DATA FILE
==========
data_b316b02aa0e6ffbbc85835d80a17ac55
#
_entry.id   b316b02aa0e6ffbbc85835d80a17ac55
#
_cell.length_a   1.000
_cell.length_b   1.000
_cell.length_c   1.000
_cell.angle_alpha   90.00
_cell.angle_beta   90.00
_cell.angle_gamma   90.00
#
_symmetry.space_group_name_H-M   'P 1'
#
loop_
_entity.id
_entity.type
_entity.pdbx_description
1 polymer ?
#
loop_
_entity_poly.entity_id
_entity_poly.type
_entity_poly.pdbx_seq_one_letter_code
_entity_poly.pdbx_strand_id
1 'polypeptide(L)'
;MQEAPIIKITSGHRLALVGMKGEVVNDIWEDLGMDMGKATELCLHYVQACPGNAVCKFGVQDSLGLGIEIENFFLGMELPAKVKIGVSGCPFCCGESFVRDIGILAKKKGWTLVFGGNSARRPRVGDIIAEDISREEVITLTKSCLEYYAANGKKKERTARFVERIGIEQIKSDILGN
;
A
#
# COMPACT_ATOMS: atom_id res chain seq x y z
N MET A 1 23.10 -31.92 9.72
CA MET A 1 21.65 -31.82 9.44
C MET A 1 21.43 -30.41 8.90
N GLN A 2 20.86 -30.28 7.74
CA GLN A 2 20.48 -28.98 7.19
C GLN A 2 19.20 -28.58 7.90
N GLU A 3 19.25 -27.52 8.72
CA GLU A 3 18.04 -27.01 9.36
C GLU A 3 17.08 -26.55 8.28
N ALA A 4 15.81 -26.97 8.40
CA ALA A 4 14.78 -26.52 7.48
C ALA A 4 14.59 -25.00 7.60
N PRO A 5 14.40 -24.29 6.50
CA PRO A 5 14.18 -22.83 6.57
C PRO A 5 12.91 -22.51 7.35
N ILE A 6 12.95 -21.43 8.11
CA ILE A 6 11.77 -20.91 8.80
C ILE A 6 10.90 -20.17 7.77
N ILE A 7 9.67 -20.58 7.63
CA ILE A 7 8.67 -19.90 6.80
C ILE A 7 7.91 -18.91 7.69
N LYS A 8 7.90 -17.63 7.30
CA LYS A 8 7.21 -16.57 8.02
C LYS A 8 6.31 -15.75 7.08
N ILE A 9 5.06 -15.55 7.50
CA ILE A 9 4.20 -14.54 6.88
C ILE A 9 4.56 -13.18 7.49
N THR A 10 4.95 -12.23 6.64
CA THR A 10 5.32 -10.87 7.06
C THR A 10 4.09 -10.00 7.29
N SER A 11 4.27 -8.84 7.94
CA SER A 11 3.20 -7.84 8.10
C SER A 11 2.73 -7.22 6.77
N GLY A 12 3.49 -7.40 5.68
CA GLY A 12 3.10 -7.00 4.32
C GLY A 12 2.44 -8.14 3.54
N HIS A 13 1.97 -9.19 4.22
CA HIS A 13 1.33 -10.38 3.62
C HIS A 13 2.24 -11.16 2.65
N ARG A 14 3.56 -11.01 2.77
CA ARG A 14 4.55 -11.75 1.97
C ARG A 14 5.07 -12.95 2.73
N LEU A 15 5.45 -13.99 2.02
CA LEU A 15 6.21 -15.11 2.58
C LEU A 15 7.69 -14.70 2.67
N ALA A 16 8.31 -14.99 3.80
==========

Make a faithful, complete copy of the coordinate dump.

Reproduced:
data_b316b02aa0e6ffbbc85835d80a17ac55
#
_entry.id   b316b02aa0e6ffbbc85835d80a17ac55
#
_cell.length_a   1.000
_cell.length_b   1.000
_cell.length_c   1.000
_cell.angle_alpha   90.00
_cell.angle_beta   90.00
_cell.angle_gamma   90.00
#
_symmetry.space_group_name_H-M   'P 1'
#
loop_
_entity.id
_entity.type
_entity.pdbx_description
1 polymer ?
#
loop_
_entity_poly.entity_id
_entity_poly.type
_entity_poly.pdbx_seq_one_letter_code
_entity_poly.pdbx_strand_id
1 'polypeptide(L)'
;MQEAPIIKITSGHRLALVGMKGEVVNDIWEDLGMDMGKATELCLHYVQACPGNAVCKFGVQDSLGLGIEIENFFLGMELPAKVKIGVSGCPFCCGESFVRDIGILAKKKGWTLVFGGNSARRPRVGDIIAEDISREEVITLTKSCLEYYAANGKKKERTARFVERIGIEQIKSDILGN
;
A
#
# COMPACT_ATOMS: atom_id res chain seq x y z
N MET A 1 23.10 -31.92 9.72
CA MET A 1 21.65 -31.82 9.44
C MET A 1 21.43 -30.41 8.90
N GLN A 2 20.86 -30.28 7.74
CA GLN A 2 20.48 -28.98 7.19
C GLN A 2 19.20 -28.58 7.90
N GLU A 3 19.25 -27.52 8.72
CA GLU A 3 18.04 -27.01 9.36
C GLU A 3 17.08 -26.55 8.28
N ALA A 4 15.81 -26.97 8.40
CA ALA A 4 14.78 -26.52 7.48
C ALA A 4 14.59 -25.00 7.60
N PRO A 5 14.40 -24.29 6.50
CA PRO A 5 14.18 -22.83 6.57
C PRO A 5 12.91 -22.51 7.35
N ILE A 6 12.95 -21.43 8.11
CA ILE A 6 11.77 -20.91 8.80
C ILE A 6 10.90 -20.17 7.77
N ILE A 7 9.67 -20.58 7.63
CA ILE A 7 8.67 -19.90 6.80
C ILE A 7 7.91 -18.91 7.69
N LYS A 8 7.90 -17.63 7.30
CA LYS A 8 7.21 -16.57 8.02
C LYS A 8 6.31 -15.75 7.08
N ILE A 9 5.06 -15.55 7.50
CA ILE A 9 4.20 -14.54 6.88
C ILE A 9 4.56 -13.18 7.49
N THR A 10 4.95 -12.23 6.64
CA THR A 10 5.32 -10.87 7.06
C THR A 10 4.09 -10.00 7.29
N SER A 11 4.27 -8.84 7.94
CA SER A 11 3.20 -7.84 8.10
C SER A 11 2.73 -7.22 6.77
N GLY A 12 3.49 -7.40 5.68
CA GLY A 12 3.10 -7.00 4.32
C GLY A 12 2.44 -8.14 3.54
N HIS A 13 1.97 -9.19 4.22
CA HIS A 13 1.33 -10.38 3.62
C HIS A 13 2.24 -11.16 2.65
N ARG A 14 3.56 -11.01 2.77
CA ARG A 14 4.55 -11.75 1.97
C ARG A 14 5.07 -12.95 2.73
N LEU A 15 5.45 -13.99 2.02
CA LEU A 15 6.21 -15.11 2.58
C LEU A 15 7.69 -14.70 2.67
N ALA A 16 8.31 -14.99 3.80